FARMINGTON -- Farmington School District's six-year master facilities plan includes a new elementary school building, a safe room at the high school, HVAC projects for six buildings and new roofs for four schools.
Farmington School Board approved the master facilities plan at its Sept. 26 meeting, held in the high school's Performing Arts Center. In addition to the regular board meeting, this night also included the district's Annual Report to the Public, as presented by Assistant Superintendent Joe McClung and building principals, and a public hearing on the school's master facilities plan.
Aliza Jones, who is contracted by the district as its facilities master plan coordinator, presented the proposal prior to the regular board meeting. She reminded the board that any plan approved is a "working" document and can be updated each year.
She said some demographic analysis will be required as the district discusses a new elementary school. For one, school officials will have to determine the district's growth patterns and also have to decide whether the district will need to realign its grade configurations.
Jones' narrative that goes along with the facilities plan says the school district is estimated to have a growth rate of 2-5% over the next 10 years, with an anticipated growth of 1,267 students by the end of the 10-year projection.
The district has a committee looking for land for a new school, but the committee has not made any recommendations yet.
A safe room at the high school will be dependent on FEMA funding, Jones said.
"At the moment, there is no FEMA funding," she said.
She said she recently opened bids for a safe room for another school, and the bids came in at $479 per square foot. Normally, costs for a safe room are $320-$350 square foot, Jones said.
These costs are reflective of what's going on globally, she said, noting Farmington already experienced increased construction costs when it opened bids for the junior high addition and expansions to Folsom and Williams elementary schools.
Jones said construction costs are up by 42% across the board and bids are holding for less than 48 hours.
"We don't expect this will rectify itself in the near future," Jones told board members. However, she added, "We don't think these costs will stay as high as they currently are but we don't see them going back to the trend of $190, $195 a square foot."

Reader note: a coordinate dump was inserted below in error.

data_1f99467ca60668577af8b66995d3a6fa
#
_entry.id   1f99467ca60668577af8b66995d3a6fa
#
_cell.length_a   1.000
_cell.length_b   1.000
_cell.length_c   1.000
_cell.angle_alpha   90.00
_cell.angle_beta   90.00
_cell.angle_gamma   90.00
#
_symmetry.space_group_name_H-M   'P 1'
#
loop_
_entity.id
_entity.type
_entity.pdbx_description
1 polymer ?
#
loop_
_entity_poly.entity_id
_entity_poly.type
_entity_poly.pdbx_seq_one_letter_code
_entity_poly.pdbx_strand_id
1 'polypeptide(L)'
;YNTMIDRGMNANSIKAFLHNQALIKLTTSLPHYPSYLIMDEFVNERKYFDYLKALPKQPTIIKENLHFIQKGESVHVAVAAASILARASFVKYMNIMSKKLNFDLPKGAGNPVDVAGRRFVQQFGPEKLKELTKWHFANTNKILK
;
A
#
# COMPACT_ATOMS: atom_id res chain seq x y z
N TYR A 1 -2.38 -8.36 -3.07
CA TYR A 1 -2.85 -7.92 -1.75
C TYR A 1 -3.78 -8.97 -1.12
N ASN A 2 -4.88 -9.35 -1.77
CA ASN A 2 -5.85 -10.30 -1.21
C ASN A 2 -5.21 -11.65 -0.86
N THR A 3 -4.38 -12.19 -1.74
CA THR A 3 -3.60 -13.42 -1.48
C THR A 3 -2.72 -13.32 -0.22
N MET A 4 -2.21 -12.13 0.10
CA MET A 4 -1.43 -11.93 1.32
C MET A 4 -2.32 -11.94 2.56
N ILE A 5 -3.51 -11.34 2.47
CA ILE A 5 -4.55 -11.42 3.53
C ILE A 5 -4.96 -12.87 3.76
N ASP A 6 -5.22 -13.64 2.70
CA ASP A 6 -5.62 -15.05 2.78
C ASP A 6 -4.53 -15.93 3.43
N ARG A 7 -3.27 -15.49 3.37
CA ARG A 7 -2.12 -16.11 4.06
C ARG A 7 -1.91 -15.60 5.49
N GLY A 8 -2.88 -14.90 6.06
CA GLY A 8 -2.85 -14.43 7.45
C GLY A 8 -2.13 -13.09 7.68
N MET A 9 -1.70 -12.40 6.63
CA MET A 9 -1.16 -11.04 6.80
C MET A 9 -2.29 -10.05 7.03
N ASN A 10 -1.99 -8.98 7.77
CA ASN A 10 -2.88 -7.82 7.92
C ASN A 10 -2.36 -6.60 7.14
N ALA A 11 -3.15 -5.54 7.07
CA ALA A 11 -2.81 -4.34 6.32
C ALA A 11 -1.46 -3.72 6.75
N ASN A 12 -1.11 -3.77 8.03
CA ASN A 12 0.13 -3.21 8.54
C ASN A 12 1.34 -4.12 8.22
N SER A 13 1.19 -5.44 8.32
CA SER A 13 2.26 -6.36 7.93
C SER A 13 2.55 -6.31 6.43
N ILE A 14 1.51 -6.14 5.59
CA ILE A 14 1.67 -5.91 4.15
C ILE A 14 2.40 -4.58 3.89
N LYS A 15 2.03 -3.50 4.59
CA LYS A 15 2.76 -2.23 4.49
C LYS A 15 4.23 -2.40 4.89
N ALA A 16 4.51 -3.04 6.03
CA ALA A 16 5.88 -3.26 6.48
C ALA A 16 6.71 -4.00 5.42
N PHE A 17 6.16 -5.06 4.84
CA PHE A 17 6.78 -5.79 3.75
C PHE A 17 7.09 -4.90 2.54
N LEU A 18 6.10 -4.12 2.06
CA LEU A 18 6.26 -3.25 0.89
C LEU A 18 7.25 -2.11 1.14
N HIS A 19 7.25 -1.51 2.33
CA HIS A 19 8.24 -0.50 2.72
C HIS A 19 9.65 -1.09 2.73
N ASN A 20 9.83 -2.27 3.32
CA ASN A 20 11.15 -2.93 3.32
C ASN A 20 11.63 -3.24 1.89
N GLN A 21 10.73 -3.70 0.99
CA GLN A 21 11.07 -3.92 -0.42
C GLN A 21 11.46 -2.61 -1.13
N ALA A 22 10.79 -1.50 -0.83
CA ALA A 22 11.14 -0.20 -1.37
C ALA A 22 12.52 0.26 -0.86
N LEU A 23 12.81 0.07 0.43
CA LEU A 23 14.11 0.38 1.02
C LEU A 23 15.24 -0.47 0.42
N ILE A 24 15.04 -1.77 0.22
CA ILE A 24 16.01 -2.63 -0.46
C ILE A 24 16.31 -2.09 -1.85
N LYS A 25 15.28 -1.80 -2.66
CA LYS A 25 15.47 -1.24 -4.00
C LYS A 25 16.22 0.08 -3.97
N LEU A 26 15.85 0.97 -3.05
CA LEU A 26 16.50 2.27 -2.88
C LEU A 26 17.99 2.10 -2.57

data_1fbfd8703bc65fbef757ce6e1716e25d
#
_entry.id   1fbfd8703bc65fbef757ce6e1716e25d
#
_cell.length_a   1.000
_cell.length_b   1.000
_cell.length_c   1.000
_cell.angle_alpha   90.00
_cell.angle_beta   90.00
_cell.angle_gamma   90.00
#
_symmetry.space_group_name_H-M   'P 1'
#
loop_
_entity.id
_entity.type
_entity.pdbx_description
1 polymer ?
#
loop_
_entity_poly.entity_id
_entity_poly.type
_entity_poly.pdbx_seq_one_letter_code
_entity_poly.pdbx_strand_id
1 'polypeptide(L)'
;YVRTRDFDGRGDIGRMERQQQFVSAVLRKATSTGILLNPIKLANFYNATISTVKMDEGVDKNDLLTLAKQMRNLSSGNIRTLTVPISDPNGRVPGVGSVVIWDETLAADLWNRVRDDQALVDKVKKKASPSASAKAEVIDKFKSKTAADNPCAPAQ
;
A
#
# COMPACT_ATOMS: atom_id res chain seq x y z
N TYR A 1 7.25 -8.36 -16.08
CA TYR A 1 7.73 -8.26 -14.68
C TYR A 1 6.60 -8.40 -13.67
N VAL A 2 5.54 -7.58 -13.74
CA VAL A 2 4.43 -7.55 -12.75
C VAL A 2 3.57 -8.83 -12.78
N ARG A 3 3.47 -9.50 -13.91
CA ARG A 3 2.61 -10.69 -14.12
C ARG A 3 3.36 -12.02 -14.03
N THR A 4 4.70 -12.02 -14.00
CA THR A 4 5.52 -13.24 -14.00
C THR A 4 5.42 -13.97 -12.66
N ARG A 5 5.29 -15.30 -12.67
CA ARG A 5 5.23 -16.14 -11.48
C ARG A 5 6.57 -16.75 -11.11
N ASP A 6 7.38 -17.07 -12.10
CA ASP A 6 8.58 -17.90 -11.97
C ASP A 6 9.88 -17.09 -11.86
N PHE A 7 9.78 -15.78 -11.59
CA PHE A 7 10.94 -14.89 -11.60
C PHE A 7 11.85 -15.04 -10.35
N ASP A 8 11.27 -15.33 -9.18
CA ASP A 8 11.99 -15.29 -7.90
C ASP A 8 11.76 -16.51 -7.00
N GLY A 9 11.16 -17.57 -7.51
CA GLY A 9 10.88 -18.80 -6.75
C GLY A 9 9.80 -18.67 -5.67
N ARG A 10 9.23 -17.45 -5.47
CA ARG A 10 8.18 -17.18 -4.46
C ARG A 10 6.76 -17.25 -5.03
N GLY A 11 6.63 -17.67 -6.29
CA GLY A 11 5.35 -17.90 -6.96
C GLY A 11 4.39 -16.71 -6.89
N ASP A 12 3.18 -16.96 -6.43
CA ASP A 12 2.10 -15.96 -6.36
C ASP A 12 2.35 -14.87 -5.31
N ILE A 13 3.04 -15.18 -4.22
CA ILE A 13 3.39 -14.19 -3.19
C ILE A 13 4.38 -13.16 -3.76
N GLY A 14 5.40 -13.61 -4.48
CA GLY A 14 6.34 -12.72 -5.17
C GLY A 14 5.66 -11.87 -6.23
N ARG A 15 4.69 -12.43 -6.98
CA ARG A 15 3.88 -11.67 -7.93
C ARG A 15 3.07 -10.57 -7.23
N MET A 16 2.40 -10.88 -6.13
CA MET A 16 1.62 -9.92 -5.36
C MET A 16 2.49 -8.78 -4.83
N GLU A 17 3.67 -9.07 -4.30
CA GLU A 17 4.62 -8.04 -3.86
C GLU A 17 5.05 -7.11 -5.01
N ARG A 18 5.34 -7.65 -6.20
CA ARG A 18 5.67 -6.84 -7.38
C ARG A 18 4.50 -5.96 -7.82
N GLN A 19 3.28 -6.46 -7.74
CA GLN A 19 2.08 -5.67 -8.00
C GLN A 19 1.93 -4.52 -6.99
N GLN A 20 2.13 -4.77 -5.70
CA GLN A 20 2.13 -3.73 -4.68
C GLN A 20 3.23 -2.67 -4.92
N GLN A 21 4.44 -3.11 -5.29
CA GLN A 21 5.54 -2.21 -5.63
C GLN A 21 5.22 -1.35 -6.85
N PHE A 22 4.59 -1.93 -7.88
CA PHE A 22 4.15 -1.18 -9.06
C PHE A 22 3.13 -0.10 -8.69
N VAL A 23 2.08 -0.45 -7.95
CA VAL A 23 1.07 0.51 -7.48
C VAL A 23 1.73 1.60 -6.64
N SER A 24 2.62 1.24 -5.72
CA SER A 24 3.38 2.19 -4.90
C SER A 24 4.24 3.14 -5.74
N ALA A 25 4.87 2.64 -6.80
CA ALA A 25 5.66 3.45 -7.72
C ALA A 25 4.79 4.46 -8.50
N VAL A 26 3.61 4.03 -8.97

When FEMA funding becomes available, Jones said she will submit Farmington's "notice of intent" to apply for a FEMA grant for a safe room, and Farmington will wait to have its name selected to be able to apply for the money.
"Once you get to the application portion, you should get funding," she said.
The six-year master facilities plan shows the school will use federal covid money for HVAC projects at the junior high, middle school, Williams and Folsom.
Jones said she will apply for state partnership money to help with the costs to replace roofs at Williams, Folsom, the middle school and the former Ledbetter Intermediate building, which is used for technology, nutrition staff and Northwest Technical College.
The request for partnership money will be submitted to the Arkansas Department of Education in February 2022. Farmington will tentatively know if the money is approved in September 2022, but will not receive final approval until May 2023.
Jones encouraged board members to "work your legislators," and ask them to approve school partnership funds for "warm, safe and dry" projects. Most recently, the Legislature did not approve any money for these type projects, only new construction, Jones said.
During its regular meeting, the school board approved the annual report to the public, approved its minority recruitment plan (as required annually by the state) and approved a list of employees that had received a 5% pay increase (also required annually by the state, as well as a reason for the pay increase).
Jeff Hawkins, director of Northwest Arkansas Regional Planning Commission, presented two maps for the board to consider for the May 2022 school election. Farmington School Board will have to be elected by zones this spring, instead of having at-large members, because of the 2020 census.
A 1993 state law says a school district cannot elect all its board members in at-large elections if the total population has more than a 10% minority. Data from the 2020 census shows Farmington has a total population of 13,068 for all residents within its district boundaries. Of the total, Farmington has a 19.6% minority population.
Hawkins said his office has worked on redistricting maps for many school districts for the past month. The zones must have substantially equal representation, Hawkins said. For Farmington, each zone should fall in a range of 2,438 residents to 2,744 residents.
Both of Hawkins' maps have five zones. For one map, zones would go from a high of 2,738 residents to the smallest zone with 2,493 residents. The second map shows zones that go from a high of 2,738 to a low of 2,538.
Hawkins said Farmington can choose to have five zoned board members, or five zoned board members and two at-large members. Another choice is seven zoned members but Hawkins did not provide a map with seven zones.
Board members decided to either have a work session or drop by the administration office on their own to have more time to look at both maps.
A new redistricting plan must be approved by the school board and the Washington County Election Commission.
For personnel, the board accepted Tanner Feil's resignation to serve as the golf and soccer coach. It was effective Sept. 17.